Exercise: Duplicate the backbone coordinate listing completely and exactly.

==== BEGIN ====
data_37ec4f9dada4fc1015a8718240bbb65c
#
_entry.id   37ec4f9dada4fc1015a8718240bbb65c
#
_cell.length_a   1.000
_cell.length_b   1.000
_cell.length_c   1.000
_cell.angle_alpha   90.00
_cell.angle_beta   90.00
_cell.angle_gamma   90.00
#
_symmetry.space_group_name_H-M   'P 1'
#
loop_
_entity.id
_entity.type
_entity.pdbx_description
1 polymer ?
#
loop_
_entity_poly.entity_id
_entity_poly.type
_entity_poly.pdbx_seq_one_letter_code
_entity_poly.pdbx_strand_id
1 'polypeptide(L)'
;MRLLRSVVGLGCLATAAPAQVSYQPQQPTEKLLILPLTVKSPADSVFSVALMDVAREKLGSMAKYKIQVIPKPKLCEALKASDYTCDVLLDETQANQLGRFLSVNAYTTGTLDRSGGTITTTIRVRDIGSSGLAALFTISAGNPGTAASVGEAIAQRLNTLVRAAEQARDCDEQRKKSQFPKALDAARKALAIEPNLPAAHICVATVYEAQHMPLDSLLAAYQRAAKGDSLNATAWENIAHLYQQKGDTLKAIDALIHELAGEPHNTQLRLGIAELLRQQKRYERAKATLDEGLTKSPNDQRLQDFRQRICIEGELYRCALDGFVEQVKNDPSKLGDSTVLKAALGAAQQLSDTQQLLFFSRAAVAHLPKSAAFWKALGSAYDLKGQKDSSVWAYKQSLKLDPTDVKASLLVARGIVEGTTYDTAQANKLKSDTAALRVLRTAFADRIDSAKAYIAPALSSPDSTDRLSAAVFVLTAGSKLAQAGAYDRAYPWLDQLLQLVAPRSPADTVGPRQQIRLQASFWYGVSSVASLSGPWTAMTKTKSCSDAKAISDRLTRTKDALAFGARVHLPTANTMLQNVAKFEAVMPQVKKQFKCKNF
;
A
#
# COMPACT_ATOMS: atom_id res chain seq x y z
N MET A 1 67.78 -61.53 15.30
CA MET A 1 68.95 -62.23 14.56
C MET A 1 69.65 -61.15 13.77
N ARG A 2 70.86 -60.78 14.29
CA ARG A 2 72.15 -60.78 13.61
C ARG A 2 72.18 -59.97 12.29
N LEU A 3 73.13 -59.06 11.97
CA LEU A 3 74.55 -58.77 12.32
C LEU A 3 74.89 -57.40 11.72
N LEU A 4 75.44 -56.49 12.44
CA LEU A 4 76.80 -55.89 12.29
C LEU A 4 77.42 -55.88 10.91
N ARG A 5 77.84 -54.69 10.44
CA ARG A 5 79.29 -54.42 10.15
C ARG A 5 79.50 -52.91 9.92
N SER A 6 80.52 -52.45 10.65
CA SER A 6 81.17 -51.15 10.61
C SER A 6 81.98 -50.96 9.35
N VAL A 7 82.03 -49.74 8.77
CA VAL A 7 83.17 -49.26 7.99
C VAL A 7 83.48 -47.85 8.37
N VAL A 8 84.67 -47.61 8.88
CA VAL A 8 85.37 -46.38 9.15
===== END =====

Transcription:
data_37ec4f9dada4fc1015a8718240bbb65c
#
_entry.id   37ec4f9dada4fc1015a8718240bbb65c
#
_cell.length_a   1.000
_cell.length_b   1.000
_cell.length_c   1.000
_cell.angle_alpha   90.00
_cell.angle_beta   90.00
_cell.angle_gamma   90.00
#
_symmetry.space_group_name_H-M   'P 1'
#
loop_
_entity.id
_entity.type
_entity.pdbx_description
1 polymer ?
#
loop_
_entity_poly.entity_id
_entity_poly.type
_entity_poly.pdbx_seq_one_letter_code
_entity_poly.pdbx_strand_id
1 'polypeptide(L)'
;MRLLRSVVGLGCLATAAPAQVSYQPQQPTEKLLILPLTVKSPADSVFSVALMDVAREKLGSMAKYKIQVIPKPKLCEALKASDYTCDVLLDETQANQLGRFLSVNAYTTGTLDRSGGTITTTIRVRDIGSSGLAALFTISAGNPGTAASVGEAIAQRLNTLVRAAEQARDCDEQRKKSQFPKALDAARKALAIEPNLPAAHICVATVYEAQHMPLDSLLAAYQRAAKGDSLNATAWENIAHLYQQKGDTLKAIDALIHELAGEPHNTQLRLGIAELLRQQKRYERAKATLDEGLTKSPNDQRLQDFRQRICIEGELYRCALDGFVEQVKNDPSKLGDSTVLKAALGAAQQLSDTQQLLFFSRAAVAHLPKSAAFWKALGSAYDLKGQKDSSVWAYKQSLKLDPTDVKASLLVARGIVEGTTYDTAQANKLKSDTAALRVLRTAFADRIDSAKAYIAPALSSPDSTDRLSAAVFVLTAGSKLAQAGAYDRAYPWLDQLLQLVAPRSPADTVGPRQQIRLQASFWYGVSSVASLSGPWTAMTKTKSCSDAKAISDRLTRTKDALAFGARVHLPTANTMLQNVAKFEAVMPQVKKQFKCKNF
;
A
#
# COMPACT_ATOMS: atom_id res chain seq x y z
N MET A 1 67.78 -61.53 15.30
CA MET A 1 68.95 -62.23 14.56
C MET A 1 69.65 -61.15 13.77
N ARG A 2 70.86 -60.78 14.29
CA ARG A 2 72.15 -60.78 13.61
C ARG A 2 72.18 -59.97 12.29
N LEU A 3 73.13 -59.06 11.97
CA LEU A 3 74.55 -58.77 12.32
C LEU A 3 74.89 -57.40 11.72
N LEU A 4 75.44 -56.49 12.44
CA LEU A 4 76.80 -55.89 12.29
C LEU A 4 77.42 -55.88 10.91
N ARG A 5 77.84 -54.69 10.44
CA ARG A 5 79.29 -54.42 10.15
C ARG A 5 79.50 -52.91 9.92
N SER A 6 80.52 -52.45 10.65
CA SER A 6 81.17 -51.15 10.61
C SER A 6 81.98 -50.96 9.35
N VAL A 7 82.03 -49.74 8.77
CA VAL A 7 83.17 -49.26 7.99
C VAL A 7 83.48 -47.85 8.37
N VAL A 8 84.67 -47.61 8.88
CA VAL A 8 85.37 -46.38 9.15